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Massive increase in unsecured debt as real income shrinks across all income bands

While payment holidays and lower interest rates provided South African consumers with significant short-term relief in 2020, DebtBusters’ latest debt index shows that real incomes have shrunk by up to 20% over the past four years and consumers reliant on unsecured debt were faced with a debt burden when payments recommenced.

DebtBusters’ Q4 2020 Debt Index, which was recently published as part of its National Debt Awareness Month campaign, indicates that unsecured debt is, on average, 32% higher than when DebtBusters began compiling the data in 2016, while the total debt-to-income ratio is the highest it has been in years.

Findings from the Q4 2020 Debt Index are:

In absence of meaningful increase in real income growth, SA consumers are supplementing their income with more unsecured credit. Compared to 2016, those clients who applied for debt counselling in Q4 2020 had:

  • Negative real income growth: Nominal incomes were 2% lower compared to 2016 levels, when cumulative inflation growth of 18% is factored in for the same period. Therefore, real incomes shrank by 20% over the four-year period.
  • Those taking home over R20 000 per month need to spend 60% of their monthly net income to repay debt, and their debt-to-income ratio is highest in years at over 130%.
  • Unsecured debt that was 32% higher than that in 2016 levels; for those earning R20 000 or more, the unsecured debt levels were +45% higher. This is a direct result of erosion of net income (take home pay) – consumers need to supplement this erosion with unsecured credit.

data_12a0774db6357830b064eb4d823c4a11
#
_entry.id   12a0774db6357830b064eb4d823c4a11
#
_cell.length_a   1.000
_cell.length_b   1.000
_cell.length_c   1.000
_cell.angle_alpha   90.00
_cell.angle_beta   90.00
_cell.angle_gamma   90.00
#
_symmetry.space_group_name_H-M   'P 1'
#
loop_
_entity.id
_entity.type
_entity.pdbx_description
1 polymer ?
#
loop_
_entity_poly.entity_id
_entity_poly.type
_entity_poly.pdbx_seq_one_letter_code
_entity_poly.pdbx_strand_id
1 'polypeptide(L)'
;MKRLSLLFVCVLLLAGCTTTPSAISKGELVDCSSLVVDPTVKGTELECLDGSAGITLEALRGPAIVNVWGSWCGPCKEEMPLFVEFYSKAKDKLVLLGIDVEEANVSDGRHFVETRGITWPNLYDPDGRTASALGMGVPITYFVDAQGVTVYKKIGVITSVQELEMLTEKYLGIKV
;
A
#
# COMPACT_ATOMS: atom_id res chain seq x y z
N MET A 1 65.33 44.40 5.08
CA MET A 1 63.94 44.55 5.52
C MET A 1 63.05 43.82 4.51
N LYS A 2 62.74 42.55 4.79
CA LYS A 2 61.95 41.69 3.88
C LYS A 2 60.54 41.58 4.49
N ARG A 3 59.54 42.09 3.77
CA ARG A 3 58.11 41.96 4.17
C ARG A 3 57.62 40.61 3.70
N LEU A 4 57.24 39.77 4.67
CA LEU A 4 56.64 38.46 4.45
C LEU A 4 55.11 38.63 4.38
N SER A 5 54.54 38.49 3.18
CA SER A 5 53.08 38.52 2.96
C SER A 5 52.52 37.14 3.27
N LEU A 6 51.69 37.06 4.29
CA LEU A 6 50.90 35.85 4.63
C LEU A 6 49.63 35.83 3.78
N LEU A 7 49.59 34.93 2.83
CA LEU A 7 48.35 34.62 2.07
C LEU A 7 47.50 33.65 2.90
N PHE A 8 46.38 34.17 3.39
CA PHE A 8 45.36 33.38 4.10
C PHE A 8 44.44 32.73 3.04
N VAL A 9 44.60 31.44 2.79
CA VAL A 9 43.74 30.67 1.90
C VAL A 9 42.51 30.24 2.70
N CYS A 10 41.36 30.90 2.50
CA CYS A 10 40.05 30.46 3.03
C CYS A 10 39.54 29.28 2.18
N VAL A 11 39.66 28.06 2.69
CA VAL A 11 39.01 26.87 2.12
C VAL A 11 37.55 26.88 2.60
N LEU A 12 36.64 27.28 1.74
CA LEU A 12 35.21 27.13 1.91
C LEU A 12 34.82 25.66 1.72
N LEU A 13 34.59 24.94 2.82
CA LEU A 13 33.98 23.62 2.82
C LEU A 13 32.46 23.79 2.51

According to Benay Sager, Head of DebtBusters, the impact of the Covid-19 lockdowns means that many households that were just making ends meet are now struggling to pay their bills. However, he says it’s a positive trend that more people are becoming pro-active about their debt and seeking help, as enquiries about getting assistance with debt are up by 40% compared to the same period last year.

Sager highlights that another positive trend is that more men are becoming pro-active about their debt. Fifty-five percent of new applicants in Q4 2020 were male. “In a society where men often avoid talking about debt, are too embarrassed to ask for help or fear being stigmatised, this is good news. After all, if you’re struggling with debt, getting help is the responsible thing to do.”

Now to get men to ask for directions when they are lost.

Click here to download the DebtBusters media release.

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